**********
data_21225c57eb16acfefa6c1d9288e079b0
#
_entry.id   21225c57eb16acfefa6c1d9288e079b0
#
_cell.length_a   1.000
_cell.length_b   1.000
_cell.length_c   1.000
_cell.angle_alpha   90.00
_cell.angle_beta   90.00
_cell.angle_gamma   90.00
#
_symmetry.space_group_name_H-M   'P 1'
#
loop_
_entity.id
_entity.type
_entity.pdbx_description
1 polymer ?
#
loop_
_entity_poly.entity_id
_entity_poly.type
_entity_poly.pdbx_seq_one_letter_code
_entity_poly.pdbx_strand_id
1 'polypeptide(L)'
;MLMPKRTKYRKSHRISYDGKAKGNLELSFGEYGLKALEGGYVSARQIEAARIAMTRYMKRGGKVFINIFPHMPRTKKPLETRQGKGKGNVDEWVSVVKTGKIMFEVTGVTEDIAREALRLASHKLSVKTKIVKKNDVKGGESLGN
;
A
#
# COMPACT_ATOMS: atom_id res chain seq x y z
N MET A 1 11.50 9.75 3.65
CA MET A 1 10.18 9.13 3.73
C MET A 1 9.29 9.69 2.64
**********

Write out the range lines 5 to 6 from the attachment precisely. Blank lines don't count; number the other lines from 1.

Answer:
_cell.length_a   1.000
_cell.length_b   1.000